Dakota and Scott Counties pledged to partner with Hennepin for morgue services.
Death investigations from the south-metro suburbs appear to be headed downtown.
County boards in both Dakota and Scott Counties on Tuesday declared their intent to join forces with Hennepin County for morgue services, abandoning the cramped Minnesota Regional Medical Examiner's Office in Hastings in 2013.
Details are still being worked out and the deal isn't final, but Hennepin County had asked for a commitment from the south-suburban counties before moving forward with plans to renovate its morgue near the Metrodome.
"It's a major step forward," Dakota County Administrator Brandt Richardson said.
The merger will increase the annual morgue costs for both south-metro counties, but officials say it's a necessary update to a shoestring operation in an outdated facility that's too small.
"If we don't do this, we're going to have a big outlay to do something with the place that we have right now," Dakota County Commissioner Paul Krause said. "To me, this makes a whole lot of sense."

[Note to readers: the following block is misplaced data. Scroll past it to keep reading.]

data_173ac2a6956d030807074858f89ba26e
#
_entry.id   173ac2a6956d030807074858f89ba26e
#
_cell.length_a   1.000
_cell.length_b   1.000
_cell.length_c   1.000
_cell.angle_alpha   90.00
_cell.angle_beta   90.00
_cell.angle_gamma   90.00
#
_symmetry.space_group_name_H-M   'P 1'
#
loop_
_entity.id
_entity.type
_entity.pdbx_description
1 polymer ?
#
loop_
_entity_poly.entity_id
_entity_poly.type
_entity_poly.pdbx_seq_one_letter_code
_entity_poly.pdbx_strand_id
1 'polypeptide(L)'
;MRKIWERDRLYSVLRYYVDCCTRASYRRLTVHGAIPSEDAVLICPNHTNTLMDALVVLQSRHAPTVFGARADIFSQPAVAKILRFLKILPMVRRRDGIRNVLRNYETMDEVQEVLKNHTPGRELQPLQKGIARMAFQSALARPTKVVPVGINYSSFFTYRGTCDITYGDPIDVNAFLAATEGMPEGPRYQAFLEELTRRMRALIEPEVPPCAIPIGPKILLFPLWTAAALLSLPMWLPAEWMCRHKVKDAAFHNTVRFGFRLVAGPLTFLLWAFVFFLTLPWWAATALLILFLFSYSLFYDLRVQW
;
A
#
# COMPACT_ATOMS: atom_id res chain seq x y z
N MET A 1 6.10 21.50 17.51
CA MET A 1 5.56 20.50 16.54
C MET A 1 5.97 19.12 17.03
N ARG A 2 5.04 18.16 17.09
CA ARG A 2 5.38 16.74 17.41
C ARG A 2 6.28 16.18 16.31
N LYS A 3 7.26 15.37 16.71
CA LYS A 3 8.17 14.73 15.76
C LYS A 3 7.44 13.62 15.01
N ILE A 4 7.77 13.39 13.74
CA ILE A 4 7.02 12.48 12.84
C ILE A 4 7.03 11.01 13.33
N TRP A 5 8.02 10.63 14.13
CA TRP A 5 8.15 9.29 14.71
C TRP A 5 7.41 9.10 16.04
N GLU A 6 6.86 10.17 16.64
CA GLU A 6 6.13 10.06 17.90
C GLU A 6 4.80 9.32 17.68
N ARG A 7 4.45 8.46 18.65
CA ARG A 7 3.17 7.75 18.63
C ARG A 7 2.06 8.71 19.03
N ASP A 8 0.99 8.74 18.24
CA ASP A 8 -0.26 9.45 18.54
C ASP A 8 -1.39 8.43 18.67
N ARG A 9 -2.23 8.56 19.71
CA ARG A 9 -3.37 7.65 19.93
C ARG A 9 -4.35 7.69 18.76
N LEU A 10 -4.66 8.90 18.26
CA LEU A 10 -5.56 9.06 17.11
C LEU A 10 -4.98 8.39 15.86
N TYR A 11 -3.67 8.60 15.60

The Minnesota Regional Medical Examiner's Office in the basement of Regina Hospital in Hastings serves Dakota, Scott and five other counties. The caseload has doubled since it was last renovated in 1987.
Merging with Hennepin County would bring more space and resources, said Dr. Lindsey Thomas, the Dakota County medical examiner.
Thomas and other staff members in Hastings would become Hennepin County employees.
Even one of the biggest uncertainties -- whether the new Vikings stadium would force the Hennepin County morgue to move -- was billed by Dakota County officials as a potential benefit. If that happens, they said, there's general agreement that any new facility would be in southern Hennepin County.
"It's such an opportunity to really set things up for the future, to create a stable, sustainable system," Thomas said.
She said the topic will go before the Hennepin County Board later this month.
Katie Humphrey • 952-746-3286